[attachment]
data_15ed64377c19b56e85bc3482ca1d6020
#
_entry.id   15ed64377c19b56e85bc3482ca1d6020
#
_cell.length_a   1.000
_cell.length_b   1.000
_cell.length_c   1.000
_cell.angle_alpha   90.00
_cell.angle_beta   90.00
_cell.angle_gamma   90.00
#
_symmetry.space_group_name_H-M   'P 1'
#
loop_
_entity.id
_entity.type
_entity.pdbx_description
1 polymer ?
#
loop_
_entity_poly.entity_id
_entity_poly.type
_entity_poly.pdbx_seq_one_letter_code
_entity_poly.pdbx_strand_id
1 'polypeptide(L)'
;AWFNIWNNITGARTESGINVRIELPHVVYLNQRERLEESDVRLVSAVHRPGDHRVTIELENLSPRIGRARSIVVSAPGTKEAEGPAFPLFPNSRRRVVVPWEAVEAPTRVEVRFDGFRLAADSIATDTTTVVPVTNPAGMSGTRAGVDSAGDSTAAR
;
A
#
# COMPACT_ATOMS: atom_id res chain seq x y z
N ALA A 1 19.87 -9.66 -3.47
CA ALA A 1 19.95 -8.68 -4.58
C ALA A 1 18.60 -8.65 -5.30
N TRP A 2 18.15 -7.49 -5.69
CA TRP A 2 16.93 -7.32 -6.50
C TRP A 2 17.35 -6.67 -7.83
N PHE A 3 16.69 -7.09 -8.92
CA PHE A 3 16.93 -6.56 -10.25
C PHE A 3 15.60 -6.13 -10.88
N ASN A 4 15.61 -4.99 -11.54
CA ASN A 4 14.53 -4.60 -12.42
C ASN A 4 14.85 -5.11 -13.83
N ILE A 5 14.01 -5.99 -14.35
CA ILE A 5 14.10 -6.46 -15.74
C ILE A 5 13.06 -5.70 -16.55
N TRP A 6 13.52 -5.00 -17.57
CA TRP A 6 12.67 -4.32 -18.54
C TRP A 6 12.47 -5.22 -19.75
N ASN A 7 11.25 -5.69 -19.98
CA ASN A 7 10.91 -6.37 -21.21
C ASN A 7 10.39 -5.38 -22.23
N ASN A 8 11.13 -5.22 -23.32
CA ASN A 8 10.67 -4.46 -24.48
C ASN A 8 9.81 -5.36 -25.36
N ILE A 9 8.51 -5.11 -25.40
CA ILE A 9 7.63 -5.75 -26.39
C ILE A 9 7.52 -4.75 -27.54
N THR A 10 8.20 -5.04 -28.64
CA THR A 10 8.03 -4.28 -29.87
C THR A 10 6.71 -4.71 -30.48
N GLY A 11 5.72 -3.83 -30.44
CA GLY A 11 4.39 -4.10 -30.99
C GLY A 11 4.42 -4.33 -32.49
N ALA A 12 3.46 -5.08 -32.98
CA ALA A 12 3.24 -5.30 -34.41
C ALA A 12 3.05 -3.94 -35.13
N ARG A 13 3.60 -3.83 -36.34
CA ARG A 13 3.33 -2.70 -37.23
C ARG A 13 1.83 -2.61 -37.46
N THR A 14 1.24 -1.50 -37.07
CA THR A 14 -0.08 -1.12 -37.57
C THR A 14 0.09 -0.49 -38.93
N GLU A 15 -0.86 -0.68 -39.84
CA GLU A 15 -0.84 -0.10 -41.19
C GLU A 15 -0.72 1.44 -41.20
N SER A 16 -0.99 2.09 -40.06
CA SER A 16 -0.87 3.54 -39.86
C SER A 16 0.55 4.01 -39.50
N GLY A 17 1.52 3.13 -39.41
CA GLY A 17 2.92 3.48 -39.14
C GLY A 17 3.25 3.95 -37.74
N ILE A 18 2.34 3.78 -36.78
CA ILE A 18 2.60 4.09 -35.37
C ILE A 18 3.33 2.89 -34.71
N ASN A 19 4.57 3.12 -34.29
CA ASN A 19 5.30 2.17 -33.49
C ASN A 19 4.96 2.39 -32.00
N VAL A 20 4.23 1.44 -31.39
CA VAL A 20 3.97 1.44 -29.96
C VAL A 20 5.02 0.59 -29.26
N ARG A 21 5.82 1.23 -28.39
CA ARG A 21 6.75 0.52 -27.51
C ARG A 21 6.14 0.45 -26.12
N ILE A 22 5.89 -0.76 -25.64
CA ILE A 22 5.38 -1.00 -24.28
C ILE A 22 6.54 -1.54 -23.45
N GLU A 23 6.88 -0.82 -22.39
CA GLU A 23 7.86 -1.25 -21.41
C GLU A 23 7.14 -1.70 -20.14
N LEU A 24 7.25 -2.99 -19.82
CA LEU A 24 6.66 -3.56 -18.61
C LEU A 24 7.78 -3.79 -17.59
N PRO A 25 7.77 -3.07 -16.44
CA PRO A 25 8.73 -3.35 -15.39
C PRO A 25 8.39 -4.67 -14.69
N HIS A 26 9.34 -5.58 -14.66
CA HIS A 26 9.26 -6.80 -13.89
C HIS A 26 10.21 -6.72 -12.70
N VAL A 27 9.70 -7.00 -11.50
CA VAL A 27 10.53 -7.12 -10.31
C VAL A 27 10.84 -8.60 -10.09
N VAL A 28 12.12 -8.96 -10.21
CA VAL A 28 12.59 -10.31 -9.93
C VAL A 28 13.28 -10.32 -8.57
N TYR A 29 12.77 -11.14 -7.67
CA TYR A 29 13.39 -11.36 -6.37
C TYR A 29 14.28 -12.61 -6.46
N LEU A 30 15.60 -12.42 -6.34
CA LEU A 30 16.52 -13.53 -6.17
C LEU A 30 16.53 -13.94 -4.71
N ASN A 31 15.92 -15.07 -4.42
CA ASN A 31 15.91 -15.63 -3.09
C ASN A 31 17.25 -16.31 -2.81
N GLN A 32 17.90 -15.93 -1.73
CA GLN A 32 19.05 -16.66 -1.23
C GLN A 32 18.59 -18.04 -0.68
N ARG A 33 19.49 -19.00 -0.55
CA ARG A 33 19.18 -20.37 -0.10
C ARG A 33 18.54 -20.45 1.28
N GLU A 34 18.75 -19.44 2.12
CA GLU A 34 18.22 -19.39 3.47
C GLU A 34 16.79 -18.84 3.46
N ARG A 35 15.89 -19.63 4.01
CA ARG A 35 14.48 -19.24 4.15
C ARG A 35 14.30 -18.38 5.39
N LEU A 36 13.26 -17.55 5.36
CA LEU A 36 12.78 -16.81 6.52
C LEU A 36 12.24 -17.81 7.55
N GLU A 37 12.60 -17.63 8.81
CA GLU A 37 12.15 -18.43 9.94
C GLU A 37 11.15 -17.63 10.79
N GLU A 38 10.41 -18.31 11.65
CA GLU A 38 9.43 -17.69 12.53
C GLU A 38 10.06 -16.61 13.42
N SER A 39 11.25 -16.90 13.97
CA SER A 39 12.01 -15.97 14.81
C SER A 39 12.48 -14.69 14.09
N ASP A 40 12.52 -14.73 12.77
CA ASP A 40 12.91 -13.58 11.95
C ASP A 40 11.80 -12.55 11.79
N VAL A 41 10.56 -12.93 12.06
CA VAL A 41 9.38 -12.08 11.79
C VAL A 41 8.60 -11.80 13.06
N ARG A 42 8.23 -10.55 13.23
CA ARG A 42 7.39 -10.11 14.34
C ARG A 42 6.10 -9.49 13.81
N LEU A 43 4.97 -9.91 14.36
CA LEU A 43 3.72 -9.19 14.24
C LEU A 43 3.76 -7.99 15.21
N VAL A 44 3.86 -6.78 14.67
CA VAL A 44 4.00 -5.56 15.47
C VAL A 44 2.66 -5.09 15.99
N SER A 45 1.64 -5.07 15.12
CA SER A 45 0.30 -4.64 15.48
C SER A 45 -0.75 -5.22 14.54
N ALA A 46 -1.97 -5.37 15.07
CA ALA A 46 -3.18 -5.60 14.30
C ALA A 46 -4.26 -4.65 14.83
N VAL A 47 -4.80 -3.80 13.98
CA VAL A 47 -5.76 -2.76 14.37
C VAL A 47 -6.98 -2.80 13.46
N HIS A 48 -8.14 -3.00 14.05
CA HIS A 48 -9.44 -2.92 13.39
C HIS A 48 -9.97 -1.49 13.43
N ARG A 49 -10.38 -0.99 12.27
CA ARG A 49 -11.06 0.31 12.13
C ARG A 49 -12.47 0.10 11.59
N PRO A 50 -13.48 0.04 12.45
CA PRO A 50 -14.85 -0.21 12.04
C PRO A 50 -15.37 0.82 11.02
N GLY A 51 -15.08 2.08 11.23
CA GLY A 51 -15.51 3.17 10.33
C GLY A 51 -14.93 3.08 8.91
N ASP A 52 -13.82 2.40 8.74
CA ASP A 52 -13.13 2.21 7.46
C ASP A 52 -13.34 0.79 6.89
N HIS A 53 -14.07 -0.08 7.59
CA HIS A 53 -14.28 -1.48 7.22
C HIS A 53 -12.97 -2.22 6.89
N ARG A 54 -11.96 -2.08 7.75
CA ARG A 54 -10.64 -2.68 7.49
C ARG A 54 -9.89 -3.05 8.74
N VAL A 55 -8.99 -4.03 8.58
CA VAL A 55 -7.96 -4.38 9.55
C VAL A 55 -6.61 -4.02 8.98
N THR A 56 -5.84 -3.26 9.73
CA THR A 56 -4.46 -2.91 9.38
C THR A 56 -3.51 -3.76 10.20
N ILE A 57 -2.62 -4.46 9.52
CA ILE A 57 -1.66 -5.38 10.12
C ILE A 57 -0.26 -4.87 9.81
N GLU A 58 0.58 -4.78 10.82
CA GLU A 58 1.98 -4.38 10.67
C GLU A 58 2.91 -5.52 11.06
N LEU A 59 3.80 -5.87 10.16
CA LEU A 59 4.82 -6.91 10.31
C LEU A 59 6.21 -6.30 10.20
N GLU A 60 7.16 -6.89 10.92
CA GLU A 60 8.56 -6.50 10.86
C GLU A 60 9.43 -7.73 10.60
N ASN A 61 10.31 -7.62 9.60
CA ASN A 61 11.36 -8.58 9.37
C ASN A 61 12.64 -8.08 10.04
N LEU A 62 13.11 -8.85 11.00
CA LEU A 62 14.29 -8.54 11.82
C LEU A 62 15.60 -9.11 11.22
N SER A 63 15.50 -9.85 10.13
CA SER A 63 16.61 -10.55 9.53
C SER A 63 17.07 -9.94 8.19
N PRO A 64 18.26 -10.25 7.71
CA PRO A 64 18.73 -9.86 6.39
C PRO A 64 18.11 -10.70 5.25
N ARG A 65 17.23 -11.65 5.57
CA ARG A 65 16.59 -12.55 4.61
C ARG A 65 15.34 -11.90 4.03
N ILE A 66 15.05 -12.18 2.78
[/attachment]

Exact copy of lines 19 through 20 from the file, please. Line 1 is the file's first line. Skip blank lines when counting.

#
loop_